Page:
July’s Diabetes Late Nite podcast features a segment with the Digital Divas (Taryn and Jessica) titled, “How I Met My Meter.” If you have diabetes the relationship you have with your blood glucose meter is very important.
Checking your blood sugar is one of the best ways to know how well your diabetes treatment plan is working. The main goal of treatment is to keep blood sugar levels in the normal or near-normal range.
Here’s Taryn’s story on how she met her current blood glucose meter:
“Since I started using insulin six months ago, I have started testing my blood sugar on average 8 times a day. To me, checking my blood sugar is as banal as brushing my teeth, and although it can be annoying I won’t complain. I just do it as part of my self-care routine and I can’t imagine not being able to check my blood sugar at any moment. I even have separation anxiety if I run out of test strips or need to charge my meter. I can’t stand not being able to check, because my imagination runs wild at these times. Most of the time, my meter reassures me that everything is ok, and that I’m not doing as badly as I had suspected. Of course, there have been times when I wanted to throw it across the room, but that’s another story. Most people with Diabetes have a love-hate relationship with their meter, but we can’t live without it. We use it multiple times a day without blinking an eye. For me, this wasn’t always the case.
It was the fall of 2011 when I was diagnosed, the day before Halloween. Yes, that seemed like a cruel joke at the time. I remember my first meter very well. It came in a plain, black case that made me feel like an old, sick person. I remember sitting at the kitchen table crying because I just couldn’t do it. My hands were shaking, and I couldn’t bring myself to push the button to make the finger prick. Looking back, this seems almost silly, but at the time it was a real struggle. I didn’t think that I could get past it, and I was afraid that I wouldn’t be able to test and therefore not take care of my Diabetes. Fortunately, after that first week, it became easier. It is now a habit that is like second nature for me. I test everywhere and anywhere. I am no longer afraid of needles, and thankful for that. It really is amazing what we can get used to doing when we don’t have a choice.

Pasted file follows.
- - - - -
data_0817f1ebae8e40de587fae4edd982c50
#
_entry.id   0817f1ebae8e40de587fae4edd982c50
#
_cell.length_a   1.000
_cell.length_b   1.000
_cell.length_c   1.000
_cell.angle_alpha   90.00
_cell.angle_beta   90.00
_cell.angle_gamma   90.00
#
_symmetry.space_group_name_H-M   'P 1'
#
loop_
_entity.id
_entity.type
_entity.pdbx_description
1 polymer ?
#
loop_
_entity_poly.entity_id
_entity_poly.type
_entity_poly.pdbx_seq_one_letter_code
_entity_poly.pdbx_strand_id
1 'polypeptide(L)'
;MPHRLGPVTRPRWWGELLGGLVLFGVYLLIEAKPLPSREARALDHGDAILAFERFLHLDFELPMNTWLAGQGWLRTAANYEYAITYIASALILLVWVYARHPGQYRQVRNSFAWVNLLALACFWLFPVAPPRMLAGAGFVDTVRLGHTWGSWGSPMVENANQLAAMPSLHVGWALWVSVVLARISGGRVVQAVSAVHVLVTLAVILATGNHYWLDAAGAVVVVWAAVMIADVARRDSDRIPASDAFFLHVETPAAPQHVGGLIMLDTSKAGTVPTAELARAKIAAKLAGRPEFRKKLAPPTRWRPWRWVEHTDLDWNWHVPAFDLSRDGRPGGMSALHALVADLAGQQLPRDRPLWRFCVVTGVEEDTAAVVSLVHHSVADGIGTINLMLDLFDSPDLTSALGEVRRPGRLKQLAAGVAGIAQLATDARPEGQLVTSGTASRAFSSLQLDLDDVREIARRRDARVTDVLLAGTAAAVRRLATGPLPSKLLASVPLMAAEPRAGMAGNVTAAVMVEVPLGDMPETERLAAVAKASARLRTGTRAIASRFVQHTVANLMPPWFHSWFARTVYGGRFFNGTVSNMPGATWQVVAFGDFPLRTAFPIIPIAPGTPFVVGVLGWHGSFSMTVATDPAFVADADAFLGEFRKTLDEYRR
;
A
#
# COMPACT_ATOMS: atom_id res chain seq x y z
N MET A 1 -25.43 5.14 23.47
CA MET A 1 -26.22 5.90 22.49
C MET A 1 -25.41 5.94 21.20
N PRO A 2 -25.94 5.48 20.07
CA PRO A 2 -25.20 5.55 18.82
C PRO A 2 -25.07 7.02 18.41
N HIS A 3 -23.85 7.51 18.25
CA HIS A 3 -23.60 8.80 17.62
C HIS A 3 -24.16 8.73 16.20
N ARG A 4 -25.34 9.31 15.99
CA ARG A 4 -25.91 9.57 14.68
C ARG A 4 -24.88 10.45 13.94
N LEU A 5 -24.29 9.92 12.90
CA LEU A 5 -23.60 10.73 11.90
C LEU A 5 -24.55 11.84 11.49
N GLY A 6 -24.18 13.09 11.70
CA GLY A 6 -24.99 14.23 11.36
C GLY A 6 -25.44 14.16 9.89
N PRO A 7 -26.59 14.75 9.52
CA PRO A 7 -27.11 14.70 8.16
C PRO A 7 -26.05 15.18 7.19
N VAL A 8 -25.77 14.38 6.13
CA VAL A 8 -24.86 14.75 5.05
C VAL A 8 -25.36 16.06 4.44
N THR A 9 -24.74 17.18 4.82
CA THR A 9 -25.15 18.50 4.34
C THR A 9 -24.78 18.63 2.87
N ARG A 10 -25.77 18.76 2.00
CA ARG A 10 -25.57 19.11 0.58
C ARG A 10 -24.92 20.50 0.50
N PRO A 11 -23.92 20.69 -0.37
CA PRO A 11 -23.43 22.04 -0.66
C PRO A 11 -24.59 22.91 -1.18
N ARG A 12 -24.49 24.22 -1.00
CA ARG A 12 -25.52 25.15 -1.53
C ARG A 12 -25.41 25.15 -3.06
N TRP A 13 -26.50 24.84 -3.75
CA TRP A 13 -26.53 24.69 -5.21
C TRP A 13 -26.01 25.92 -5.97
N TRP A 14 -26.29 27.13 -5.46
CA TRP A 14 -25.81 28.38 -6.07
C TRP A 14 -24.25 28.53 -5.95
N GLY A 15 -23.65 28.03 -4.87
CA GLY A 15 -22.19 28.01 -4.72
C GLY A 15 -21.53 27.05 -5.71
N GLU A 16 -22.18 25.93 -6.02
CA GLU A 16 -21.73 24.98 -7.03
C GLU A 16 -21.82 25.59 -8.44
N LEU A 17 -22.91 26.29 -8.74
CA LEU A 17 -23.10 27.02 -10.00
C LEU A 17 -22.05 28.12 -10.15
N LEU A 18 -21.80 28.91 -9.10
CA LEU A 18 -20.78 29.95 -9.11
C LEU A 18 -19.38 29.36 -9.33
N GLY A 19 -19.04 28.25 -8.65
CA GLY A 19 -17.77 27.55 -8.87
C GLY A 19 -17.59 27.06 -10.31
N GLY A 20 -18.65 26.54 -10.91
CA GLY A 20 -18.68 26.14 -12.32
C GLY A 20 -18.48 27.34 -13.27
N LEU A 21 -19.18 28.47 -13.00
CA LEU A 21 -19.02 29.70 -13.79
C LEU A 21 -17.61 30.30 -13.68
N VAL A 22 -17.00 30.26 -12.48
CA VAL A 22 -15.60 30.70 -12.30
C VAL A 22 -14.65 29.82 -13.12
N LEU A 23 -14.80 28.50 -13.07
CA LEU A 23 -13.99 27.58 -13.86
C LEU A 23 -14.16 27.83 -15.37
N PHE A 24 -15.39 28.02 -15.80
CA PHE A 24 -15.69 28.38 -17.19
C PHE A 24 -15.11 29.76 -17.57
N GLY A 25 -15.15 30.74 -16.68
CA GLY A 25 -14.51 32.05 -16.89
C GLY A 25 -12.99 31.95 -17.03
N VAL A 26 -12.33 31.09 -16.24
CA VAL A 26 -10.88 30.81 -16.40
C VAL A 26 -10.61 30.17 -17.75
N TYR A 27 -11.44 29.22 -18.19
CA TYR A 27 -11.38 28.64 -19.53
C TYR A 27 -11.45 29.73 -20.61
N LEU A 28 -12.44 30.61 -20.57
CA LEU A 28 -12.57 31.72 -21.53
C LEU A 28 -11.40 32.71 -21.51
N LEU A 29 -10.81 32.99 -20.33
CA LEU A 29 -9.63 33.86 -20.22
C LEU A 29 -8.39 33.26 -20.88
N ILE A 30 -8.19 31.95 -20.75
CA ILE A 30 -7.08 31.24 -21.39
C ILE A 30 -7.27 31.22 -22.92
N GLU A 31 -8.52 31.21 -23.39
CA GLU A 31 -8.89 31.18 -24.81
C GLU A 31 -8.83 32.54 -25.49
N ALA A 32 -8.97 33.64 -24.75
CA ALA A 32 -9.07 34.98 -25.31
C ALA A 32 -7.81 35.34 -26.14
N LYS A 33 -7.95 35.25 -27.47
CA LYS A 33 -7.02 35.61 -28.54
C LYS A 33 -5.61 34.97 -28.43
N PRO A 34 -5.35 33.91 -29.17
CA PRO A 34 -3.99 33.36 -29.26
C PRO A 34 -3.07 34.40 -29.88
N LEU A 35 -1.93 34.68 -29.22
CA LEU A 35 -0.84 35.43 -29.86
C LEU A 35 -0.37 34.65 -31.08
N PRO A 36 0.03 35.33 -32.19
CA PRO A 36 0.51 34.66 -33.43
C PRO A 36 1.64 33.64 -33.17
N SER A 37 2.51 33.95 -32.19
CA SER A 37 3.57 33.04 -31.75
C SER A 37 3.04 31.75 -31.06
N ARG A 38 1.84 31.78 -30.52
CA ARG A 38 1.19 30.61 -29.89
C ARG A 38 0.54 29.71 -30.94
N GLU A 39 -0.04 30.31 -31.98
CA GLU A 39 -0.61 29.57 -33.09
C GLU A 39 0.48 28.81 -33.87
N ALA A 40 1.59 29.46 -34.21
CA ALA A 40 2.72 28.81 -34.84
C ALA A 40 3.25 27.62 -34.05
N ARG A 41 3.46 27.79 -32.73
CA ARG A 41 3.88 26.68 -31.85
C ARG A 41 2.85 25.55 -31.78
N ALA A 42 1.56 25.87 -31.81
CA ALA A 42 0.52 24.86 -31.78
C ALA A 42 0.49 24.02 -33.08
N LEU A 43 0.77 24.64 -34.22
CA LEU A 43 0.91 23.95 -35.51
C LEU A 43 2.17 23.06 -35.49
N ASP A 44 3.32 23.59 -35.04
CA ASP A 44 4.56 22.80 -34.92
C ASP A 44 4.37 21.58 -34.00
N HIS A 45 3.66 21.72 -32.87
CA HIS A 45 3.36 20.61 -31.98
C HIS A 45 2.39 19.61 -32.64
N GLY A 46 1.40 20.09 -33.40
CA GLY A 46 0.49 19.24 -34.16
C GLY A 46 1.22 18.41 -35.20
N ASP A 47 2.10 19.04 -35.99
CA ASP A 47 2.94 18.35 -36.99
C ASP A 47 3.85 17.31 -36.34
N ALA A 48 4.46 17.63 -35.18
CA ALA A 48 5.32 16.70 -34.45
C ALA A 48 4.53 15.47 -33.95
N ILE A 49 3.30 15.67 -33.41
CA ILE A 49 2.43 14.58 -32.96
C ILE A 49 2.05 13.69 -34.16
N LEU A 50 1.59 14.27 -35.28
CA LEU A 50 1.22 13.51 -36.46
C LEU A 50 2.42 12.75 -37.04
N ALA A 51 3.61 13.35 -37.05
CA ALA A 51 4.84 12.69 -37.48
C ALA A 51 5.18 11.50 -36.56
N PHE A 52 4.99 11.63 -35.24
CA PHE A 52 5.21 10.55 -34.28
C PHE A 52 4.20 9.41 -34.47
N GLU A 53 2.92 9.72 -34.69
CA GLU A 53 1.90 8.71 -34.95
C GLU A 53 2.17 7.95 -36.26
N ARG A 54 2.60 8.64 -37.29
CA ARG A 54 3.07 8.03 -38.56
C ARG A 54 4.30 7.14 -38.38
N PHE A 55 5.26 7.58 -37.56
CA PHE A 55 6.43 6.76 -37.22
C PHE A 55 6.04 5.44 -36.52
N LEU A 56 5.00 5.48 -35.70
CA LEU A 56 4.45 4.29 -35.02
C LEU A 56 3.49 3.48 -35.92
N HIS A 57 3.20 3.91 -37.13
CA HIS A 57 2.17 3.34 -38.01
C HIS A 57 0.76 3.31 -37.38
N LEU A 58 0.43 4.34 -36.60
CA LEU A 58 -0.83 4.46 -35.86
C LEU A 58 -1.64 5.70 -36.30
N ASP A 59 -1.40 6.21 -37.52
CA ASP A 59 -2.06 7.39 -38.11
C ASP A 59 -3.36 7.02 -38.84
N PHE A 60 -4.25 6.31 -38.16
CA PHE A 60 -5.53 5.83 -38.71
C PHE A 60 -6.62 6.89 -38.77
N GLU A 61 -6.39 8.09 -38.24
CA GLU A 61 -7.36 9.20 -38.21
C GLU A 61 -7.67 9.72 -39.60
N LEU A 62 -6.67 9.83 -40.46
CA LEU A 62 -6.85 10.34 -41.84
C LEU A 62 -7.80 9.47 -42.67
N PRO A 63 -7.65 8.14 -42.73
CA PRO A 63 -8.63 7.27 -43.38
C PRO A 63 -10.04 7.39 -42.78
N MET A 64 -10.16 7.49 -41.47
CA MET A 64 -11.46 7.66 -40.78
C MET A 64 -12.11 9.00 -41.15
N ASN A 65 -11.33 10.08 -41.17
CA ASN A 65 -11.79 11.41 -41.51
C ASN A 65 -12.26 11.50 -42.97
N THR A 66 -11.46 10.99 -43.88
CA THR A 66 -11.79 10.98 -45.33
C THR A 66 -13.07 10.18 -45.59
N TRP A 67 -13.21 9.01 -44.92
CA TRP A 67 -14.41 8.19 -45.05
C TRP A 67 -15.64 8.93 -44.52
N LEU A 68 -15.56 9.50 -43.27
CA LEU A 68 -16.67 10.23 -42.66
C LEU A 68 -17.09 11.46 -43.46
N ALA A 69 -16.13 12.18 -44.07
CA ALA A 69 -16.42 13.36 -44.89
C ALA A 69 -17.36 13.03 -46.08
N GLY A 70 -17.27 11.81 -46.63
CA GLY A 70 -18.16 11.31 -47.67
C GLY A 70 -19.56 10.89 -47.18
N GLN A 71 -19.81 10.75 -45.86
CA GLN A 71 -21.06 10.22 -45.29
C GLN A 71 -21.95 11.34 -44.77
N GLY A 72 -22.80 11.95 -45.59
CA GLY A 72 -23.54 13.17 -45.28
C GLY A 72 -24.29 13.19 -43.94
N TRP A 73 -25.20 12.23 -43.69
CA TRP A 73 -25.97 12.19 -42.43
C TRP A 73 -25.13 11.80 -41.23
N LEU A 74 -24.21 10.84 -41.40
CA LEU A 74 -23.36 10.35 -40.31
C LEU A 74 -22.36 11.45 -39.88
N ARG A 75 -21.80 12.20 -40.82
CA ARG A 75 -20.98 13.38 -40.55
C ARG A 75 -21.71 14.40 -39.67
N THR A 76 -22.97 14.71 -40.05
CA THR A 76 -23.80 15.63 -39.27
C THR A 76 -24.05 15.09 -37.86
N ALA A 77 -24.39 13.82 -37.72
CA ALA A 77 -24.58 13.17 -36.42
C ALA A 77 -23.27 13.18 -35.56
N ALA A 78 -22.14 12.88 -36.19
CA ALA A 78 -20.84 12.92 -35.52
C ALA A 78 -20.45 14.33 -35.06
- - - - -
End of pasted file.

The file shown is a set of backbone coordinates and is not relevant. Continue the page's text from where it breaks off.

Since I bring my meter everywhere with me, I decided that the boring black case was just too depressing. It made me feel old and sick when I looked at it. Well, that just wouldn’t do. For the past two years, I’ve been carrying my meter in a brightly colored cosmetic case and that has made such a difference. It is no longer a reminder of my sickness, but rather a celebration of how I am taking care of myself and trying to enjoy the process.”
The results of blood sugar checking tell you if your diabetes treatments are on target. However, blood sugar results can be affected by activity levels, foods eaten, and medications (including insulin and oral diabetes medications). To interpret results, it is important to consider all of these factors.
You should review your blood sugar results regularly with a healthcare provider. The record should include the time and date, blood glucose result, and dose of medication used; additional notes about what you ate, exercise, and difficulties with illness or stress can also be helpful but are not generally required every day.
TUNE IN: Mr. Divabetic Show on Breast Cancer & Diabetes on Tuesday, July 22, 6-7 PM, EST. Guest include Poet Lorraine Brooks, Dr. April Speed, Mari Michelle Ruddy, Mary Sue Englund and E.P. McKnight.
July’s Diabetes Late Nite the happy healthcare host, Mr. Divabetic and his guests talk about the concept of ‘reversing diabetes.’ LISTEN NOW